New York residents who are burdened with alimony payments will likely want to end their obligations when they find out that the other spouse is cohabiting with a new partner. However, terminating or reducing spousal support payments for such a reason can be complicated and will normally require a substantial amount of evidence.
In some cases, additional proof may include a showing that the new couple is commingling their finances through the establishment of a joint bank account. In other cases, inferential proof of cohabitation may be found such as taking care of each other's children. In both instances, the evidence has to be collected for a prolonged period of time to support the claims of cohabitation. Some corroboration may be obtained from surveillance reports provided by a private investigator, but this can be costly.
One reliable and less-expensive method may be through the use of cellphone technology. Most cellphone owners have their devices with them around the clock and can be tracked by a cell tower, as the data from the tower can be used to pinpoint the location of the user. In cases of cohabitation, the collected data can be used as proof of presence in the same location on a regular basis and may be helpful to establish continuous whereabouts of the spouse in question and used in cases of alimony challenges.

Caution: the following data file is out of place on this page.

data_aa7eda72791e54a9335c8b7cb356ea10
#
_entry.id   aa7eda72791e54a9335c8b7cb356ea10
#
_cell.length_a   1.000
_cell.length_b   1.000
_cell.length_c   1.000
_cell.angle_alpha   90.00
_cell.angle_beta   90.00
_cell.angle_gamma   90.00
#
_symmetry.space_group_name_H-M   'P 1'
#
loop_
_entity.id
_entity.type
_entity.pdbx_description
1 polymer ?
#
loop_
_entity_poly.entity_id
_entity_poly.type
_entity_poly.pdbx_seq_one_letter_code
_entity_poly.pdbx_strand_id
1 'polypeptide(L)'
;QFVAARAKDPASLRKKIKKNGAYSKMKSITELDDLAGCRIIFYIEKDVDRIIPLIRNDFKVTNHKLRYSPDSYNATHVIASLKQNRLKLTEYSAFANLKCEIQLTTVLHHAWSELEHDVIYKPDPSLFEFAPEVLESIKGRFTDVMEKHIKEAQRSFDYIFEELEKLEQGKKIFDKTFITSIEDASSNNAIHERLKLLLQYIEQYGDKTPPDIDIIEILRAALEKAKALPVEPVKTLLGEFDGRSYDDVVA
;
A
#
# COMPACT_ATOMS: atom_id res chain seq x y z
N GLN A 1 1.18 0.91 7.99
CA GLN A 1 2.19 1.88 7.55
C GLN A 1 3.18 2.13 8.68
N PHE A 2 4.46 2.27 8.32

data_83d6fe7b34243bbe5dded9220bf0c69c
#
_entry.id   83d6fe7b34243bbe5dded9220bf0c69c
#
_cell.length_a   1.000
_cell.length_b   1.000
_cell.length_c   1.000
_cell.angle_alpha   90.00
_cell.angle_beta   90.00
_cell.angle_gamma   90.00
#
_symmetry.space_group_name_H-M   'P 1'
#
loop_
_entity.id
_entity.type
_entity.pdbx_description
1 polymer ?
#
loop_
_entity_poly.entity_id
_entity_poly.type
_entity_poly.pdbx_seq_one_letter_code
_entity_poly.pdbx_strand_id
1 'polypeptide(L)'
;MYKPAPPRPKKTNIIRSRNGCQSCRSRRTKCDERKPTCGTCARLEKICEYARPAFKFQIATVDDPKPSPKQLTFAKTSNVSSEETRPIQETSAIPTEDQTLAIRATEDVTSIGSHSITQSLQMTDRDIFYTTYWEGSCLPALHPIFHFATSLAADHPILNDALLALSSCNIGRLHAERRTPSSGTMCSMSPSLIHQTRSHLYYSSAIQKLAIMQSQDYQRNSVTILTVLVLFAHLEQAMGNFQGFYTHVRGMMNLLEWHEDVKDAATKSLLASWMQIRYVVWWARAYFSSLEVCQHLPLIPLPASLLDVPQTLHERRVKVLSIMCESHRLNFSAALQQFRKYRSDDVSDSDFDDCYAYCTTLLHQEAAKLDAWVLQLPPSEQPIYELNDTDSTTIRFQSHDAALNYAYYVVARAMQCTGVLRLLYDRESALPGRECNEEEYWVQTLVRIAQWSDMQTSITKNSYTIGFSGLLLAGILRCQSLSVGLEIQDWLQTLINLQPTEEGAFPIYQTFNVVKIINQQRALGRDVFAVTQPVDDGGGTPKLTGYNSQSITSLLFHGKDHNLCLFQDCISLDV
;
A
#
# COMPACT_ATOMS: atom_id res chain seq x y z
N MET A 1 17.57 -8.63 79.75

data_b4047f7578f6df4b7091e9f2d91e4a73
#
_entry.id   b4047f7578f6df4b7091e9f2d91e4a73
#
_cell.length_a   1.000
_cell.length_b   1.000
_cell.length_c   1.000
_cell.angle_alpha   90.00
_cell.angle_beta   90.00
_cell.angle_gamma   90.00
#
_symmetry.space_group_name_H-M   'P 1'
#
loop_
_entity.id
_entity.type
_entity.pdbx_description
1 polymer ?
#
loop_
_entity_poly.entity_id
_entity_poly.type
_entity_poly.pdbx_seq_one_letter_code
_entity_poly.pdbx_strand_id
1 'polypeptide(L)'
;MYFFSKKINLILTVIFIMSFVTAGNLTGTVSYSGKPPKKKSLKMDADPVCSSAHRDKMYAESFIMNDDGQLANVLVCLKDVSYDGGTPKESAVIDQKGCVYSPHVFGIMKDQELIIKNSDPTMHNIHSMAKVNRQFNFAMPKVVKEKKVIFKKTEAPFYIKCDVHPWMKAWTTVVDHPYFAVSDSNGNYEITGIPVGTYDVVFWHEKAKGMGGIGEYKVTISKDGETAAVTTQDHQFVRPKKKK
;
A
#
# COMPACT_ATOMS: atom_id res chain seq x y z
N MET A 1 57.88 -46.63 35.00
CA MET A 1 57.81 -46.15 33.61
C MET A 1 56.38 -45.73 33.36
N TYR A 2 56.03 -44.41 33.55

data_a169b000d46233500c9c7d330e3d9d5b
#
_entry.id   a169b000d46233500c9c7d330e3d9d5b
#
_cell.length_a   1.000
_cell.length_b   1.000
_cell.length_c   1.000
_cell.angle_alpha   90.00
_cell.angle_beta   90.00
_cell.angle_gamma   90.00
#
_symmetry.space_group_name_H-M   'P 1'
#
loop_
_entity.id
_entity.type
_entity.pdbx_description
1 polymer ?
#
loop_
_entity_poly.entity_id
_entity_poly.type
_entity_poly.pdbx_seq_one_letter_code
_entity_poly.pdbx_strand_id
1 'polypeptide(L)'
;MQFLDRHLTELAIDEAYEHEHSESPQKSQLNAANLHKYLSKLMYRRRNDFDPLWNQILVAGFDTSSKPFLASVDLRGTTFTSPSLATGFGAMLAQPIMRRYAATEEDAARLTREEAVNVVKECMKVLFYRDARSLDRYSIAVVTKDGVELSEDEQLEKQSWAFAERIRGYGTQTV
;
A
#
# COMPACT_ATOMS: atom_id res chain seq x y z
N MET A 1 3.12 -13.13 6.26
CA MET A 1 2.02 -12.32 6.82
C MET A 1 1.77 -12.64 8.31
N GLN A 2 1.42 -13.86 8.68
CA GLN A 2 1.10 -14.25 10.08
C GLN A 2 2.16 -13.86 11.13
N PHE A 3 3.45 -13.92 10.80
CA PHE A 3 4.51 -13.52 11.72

Alimony payments are usually the product of a contested divorce, and are awarded by the court based upon a consideration of several factors, including the loss of income to the recipient as a result of the end of the marriage. If the ex-spouse enters into a new relationship that has a positive financial impact, then a modification or termination of the award may be appropriate.
Source: The Huffington Post, "Using a Cell Phone to Show That Your Former Spouse Is Cohabiting", Diane L. Danois, J.D., January 24, 2014